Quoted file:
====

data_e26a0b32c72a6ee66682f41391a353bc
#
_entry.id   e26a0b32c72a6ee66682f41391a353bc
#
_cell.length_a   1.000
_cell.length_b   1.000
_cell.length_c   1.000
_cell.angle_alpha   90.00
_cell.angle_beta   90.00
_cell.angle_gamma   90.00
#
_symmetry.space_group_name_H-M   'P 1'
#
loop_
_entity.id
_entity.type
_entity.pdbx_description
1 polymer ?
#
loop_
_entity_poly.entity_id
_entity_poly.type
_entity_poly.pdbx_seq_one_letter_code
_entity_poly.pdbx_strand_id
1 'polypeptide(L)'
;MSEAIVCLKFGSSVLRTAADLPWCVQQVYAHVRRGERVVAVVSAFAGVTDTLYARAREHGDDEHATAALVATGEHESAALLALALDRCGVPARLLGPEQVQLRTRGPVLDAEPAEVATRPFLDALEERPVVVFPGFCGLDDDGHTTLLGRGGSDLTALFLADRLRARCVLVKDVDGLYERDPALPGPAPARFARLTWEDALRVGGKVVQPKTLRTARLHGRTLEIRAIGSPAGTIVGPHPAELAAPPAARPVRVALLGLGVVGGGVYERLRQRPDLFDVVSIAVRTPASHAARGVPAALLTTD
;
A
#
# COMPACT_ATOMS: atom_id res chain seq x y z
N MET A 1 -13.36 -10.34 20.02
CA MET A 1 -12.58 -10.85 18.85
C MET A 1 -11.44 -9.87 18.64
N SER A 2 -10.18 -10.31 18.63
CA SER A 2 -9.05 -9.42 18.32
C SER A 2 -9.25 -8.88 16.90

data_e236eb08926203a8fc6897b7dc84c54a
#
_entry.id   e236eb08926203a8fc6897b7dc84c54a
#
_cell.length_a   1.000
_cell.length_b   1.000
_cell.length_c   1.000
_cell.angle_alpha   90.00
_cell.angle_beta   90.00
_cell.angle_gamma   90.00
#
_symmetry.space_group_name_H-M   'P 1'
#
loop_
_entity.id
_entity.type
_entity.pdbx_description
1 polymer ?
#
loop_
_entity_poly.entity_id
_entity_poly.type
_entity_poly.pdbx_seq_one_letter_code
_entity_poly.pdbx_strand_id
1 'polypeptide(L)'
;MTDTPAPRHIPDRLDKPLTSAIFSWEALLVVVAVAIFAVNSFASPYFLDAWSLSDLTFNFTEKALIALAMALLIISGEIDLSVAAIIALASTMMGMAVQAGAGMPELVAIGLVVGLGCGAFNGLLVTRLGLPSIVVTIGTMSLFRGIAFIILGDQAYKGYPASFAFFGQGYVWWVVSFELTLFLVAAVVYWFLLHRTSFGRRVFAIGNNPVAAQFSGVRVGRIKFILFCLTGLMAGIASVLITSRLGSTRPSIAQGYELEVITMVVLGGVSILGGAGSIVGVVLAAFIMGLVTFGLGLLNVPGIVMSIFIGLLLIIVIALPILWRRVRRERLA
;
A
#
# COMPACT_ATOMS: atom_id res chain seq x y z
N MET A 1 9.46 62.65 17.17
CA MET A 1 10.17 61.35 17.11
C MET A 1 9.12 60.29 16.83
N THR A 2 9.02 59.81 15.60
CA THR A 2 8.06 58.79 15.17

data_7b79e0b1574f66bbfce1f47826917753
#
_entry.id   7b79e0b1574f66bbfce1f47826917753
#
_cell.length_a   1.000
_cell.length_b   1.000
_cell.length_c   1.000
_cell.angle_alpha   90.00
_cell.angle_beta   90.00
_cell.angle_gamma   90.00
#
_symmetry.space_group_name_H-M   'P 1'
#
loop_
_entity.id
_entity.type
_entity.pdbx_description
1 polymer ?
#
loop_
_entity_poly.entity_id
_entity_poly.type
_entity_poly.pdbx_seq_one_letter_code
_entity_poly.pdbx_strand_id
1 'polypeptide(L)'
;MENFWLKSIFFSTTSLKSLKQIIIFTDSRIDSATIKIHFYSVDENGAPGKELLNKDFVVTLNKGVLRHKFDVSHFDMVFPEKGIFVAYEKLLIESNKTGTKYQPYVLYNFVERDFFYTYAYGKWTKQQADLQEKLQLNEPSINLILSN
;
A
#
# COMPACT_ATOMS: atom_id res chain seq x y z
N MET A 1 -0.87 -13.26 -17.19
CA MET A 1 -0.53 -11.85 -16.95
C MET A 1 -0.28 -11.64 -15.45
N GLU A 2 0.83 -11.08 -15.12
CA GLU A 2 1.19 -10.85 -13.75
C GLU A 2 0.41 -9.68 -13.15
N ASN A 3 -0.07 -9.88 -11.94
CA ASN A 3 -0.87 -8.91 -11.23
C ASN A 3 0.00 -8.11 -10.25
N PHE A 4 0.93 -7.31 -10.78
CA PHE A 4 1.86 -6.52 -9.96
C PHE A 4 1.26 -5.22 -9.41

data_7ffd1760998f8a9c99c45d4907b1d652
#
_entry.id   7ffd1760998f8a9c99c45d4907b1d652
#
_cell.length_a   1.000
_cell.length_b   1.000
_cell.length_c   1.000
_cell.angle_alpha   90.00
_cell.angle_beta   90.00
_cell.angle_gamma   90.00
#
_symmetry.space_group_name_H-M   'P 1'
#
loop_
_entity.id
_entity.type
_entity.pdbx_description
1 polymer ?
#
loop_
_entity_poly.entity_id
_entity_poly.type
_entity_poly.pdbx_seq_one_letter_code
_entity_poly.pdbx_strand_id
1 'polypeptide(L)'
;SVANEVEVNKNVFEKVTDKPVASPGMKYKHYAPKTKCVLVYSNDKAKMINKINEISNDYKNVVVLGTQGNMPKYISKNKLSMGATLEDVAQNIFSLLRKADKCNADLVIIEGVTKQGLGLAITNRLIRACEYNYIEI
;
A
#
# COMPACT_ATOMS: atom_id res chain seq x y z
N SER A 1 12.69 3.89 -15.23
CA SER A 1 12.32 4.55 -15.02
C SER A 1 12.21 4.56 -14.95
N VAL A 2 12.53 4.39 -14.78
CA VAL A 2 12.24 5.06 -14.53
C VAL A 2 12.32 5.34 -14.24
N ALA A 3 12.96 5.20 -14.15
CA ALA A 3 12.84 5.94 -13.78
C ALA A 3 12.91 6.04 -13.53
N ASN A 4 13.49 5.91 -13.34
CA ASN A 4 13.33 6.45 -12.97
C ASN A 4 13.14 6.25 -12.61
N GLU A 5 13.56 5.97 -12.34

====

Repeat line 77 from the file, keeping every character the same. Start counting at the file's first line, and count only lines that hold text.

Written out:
_cell.length_b   1.000